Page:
Five takeaways from the European parliament elections

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Good morning. “The constructive, pro-European centre has held,” European parliament president Roberta Metsola said last night as election results trickled in. Indeed, despite a surge in votes for far-right parties, the two main centrist groups increased their aggregate share of the chamber.

Today, we bring you the five main takeaways from election night, and a dispatch from Belgium’s federal election that took place simultaneously.

Meloni, Le Pen and AfD surge

Far-right parties had their best-ever European parliament election with major gains in France, Germany and Italy, and collectively won almost a quarter of the chamber’s seats.

Marine Le Pen’s Rassemblement National scored the most striking victory, winning 30 of the country’s 81 seats, and more than double the votes of President Emmanuel Macron’s Renew party. That political massacre prompted Macron to call a snap election.

Elsewhere, Italian Prime Minister Giorgia Meloni’s Brothers of Italy won 24 seats and increased her share of the national vote, and the Alternative for Germany (AfD) came second in Germany and snapped up 15 seats. Far-right parties topped the polls in Austria and Hungary, too.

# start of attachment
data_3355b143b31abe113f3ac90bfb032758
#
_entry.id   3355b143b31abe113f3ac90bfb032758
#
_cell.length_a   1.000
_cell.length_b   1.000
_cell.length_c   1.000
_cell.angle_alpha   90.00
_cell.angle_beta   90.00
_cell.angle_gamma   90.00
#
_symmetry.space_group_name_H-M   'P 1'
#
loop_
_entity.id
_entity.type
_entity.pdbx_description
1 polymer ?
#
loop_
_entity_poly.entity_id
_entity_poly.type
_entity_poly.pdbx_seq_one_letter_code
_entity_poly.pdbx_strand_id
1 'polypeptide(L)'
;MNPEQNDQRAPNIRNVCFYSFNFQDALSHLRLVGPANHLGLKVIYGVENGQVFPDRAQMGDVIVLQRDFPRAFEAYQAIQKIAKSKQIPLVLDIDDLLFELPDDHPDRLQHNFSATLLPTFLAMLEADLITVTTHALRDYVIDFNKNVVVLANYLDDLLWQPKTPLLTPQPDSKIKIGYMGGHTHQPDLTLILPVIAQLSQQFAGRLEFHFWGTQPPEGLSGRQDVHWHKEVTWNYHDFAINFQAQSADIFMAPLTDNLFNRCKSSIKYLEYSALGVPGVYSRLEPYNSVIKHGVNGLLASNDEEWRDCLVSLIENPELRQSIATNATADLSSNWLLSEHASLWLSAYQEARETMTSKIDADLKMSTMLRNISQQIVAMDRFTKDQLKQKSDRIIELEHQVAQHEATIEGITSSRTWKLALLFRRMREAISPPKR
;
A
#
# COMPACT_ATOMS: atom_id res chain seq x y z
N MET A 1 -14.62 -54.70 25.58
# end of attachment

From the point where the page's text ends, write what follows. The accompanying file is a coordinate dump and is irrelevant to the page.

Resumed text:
The far right also made important gains in Spain after the shock appearance of a new party led by a social media influencer and in Cyprus the far-right ELAM party clinched its first-ever seat in the parliament.

Liberal strife

As well as the big blow in France, the liberal Renew group lost heavily in Germany and Spain, declining overall from 102 to 80 seats. It held on to third place thanks to increased support in countries such as Slovakia.

Today, its leaders are expected to discuss whether the Dutch VVD should be expelled given its support for a coalition in the Netherlands which includes the far right, a decision that pits party ethics versus a desire not to lose even more seats in parliament.

Mixed bag for von der Leyen

Ursula von der Leyen’s bid for a second five-year term as the EU’s most powerful official remains on track — but is by no means a certainty.